News Release

Medicare’s 50 Years of Low Overhead vs. ACA’s Increasing Bureaucratic Bloat, “Merger Mania”


HEALTHCARELast week the trustees of the Medicare program, whose 50th anniversary is this Thursday (see, released their annual report. It showed that traditional Medicare overhead amounts are about 2 percent of the program’s expenditures. That figure sharply contrasts with the 12 percent to 14 percent overhead typical of private health insurance companies. [PDF]

A recent study published at the Health Affairs Blog shows that the private insurance-based Affordable Care Act — sometimes called “Obamacare” — will add more than a quarter of a trillion dollars to the already very high administrative costs of U.S. health care through 2022. Nearly two-thirds of this new overhead — $172.2 billion — will go for increased private insurers’ administrative costs and profits.

AP reports in “Why the 2010 Health Care Law Led to Insurance Merger Mania“: “The health care overhaul law has reshaped the health insurance business, and one consequence is more than $100 billion in mergers and acquisitions over the last few years. Anthem Inc.’s purchase of Cigna Corp. and Aetna Inc.’s acquisition of Humana Inc., both announced this month, are worth more than $80 billion combined. … Many of [these] purchases have been designed to bulk up their [private] Medicaid and Medicare Advantage businesses because both of those programs keep growing.”

Interviews are available with the following:

DAVID HIMMELSTEIN, M.D., dhimmels at
MARK ALMBERG, mark at, @pnhp
Woolhandler and Himmelstein are co-authors of the recent Health Affairs Blog study titled “The Post-Launch Problem: The Affordable Care Act’s Persistently High Administrative Costs.” They are professors at the City University of New York’s School of Public Health, longtime researchers in U.S. health care, and co-founders of Physicians for a National Health Program, an organization that advocates for a single-payer health care system. Almberg is communications director at PNHP and can facilitate interviews with Woolhandler and Himmelstein.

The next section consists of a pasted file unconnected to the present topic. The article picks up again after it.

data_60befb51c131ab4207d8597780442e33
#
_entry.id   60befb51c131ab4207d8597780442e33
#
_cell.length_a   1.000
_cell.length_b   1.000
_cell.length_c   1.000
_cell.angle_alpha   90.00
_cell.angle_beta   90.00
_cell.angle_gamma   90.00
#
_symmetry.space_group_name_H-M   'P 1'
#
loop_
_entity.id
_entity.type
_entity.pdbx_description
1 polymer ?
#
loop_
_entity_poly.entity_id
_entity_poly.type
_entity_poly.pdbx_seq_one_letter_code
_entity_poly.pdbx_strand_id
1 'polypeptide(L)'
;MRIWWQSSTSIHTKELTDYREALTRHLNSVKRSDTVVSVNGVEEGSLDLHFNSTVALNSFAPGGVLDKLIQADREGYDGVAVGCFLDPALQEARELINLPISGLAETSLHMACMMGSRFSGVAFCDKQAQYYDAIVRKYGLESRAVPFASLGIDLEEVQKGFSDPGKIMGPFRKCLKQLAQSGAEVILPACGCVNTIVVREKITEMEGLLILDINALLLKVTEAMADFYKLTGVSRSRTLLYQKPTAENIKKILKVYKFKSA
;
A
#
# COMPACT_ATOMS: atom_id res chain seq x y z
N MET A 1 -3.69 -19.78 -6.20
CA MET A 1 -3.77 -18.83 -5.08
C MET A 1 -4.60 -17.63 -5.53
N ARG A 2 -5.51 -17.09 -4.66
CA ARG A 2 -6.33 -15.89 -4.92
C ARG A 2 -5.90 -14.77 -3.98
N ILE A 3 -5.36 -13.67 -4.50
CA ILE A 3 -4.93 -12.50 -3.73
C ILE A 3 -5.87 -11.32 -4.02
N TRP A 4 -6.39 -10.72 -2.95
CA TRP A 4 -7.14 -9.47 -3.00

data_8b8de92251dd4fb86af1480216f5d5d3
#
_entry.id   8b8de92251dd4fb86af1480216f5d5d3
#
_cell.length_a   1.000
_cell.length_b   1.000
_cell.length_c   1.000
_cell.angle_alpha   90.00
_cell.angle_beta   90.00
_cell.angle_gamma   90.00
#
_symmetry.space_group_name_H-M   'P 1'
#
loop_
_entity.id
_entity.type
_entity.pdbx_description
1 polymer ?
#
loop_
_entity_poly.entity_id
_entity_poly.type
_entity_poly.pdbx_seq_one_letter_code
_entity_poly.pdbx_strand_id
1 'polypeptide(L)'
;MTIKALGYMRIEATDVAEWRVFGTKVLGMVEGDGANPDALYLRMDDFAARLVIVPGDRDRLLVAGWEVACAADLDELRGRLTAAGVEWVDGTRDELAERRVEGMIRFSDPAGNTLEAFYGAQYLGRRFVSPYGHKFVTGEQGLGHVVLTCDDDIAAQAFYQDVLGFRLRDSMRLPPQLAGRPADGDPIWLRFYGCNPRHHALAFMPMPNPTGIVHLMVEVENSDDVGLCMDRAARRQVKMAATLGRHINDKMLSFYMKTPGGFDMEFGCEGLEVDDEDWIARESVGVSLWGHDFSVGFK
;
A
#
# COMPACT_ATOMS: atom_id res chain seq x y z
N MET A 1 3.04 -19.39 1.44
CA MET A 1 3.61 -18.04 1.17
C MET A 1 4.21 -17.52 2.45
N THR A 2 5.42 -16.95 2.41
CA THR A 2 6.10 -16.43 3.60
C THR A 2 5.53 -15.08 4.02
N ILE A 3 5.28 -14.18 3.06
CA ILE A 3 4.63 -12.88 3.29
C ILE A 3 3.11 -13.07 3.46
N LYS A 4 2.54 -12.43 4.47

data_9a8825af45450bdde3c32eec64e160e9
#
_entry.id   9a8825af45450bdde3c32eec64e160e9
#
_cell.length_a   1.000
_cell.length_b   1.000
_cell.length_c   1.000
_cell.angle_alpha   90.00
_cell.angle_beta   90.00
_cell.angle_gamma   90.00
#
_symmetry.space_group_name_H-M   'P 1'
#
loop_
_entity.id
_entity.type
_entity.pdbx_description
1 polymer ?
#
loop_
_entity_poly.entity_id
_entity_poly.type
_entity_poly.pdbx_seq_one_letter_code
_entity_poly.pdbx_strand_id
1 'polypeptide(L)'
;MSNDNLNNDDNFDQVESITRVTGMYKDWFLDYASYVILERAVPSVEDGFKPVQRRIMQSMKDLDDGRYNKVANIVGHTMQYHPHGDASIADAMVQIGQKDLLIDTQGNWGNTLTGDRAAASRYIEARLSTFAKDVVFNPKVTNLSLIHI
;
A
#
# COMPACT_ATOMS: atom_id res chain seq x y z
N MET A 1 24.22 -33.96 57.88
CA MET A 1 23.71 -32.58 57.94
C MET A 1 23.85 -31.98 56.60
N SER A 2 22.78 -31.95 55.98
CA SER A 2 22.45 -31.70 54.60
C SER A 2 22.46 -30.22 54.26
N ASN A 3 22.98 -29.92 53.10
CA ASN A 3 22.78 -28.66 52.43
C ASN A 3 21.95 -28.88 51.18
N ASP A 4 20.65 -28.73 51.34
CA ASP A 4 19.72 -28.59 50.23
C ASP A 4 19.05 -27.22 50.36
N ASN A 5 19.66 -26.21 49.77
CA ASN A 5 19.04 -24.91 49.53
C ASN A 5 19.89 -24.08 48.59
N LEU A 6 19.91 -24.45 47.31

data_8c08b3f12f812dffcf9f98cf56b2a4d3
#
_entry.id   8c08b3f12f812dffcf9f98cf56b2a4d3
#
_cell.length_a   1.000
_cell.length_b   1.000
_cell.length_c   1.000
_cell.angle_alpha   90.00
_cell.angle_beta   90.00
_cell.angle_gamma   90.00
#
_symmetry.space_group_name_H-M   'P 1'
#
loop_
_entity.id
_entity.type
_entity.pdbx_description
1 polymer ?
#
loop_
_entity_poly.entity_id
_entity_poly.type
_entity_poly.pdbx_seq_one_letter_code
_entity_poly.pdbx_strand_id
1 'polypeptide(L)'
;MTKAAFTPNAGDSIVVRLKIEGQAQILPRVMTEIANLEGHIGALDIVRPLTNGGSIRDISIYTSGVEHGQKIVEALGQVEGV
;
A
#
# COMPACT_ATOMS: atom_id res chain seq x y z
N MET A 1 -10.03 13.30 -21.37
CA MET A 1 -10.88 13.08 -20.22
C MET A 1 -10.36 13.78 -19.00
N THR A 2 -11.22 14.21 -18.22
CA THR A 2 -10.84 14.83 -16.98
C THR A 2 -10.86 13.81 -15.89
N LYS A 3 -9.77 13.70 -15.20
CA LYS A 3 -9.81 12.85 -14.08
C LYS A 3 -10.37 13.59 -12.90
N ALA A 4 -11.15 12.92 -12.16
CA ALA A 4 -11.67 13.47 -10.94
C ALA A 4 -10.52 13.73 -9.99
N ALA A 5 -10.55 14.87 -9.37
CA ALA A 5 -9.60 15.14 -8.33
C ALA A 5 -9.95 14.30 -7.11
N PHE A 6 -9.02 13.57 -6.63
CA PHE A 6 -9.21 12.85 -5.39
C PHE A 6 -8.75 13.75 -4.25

In a recent interview, Himmelstein said that the latest merger plans, if approved by regulators, “will leave us with a small handful of insurance giants that are essentially monopolies. Much of their revenue comes from the government that pays hundreds of billions annually in premiums for private ‘Medicare Advantage’ plans, Medicaid managed care plans, and much of the premiums for the private plans bought on [ACA] insurance exchanges. Much of this money is wasted; Anthem and Cigna have overhead that’s nearly tenfold higher than traditional Medicare.”

What’s more, Himmelstein continued, “These monopolies are lightly regulated, and have used their enormous financial and political clout to avoid real oversight. Just this month, the insurers’ lobbying group hired as their new CEO Marilyn Tavenner, who as head of Medicare and Medicaid was responsible for regulating them until this spring.”

Woohandler said today: “Between 2014 and 2022, the ACA will add $273.6 billion in new administrative costs over and above what would have been expected had the law not been enacted. That’s equivalent to $1,375 per newly insured person per year, or 22.5 percent of total federal expenditures for the program.”

She added: “Were the 22.5 percent overhead figure associated with the ACA to drop to traditional Medicare’s level, the U.S. would save $249.3 billion by 2022. In health care, public insurance gives much more bang for each buck.”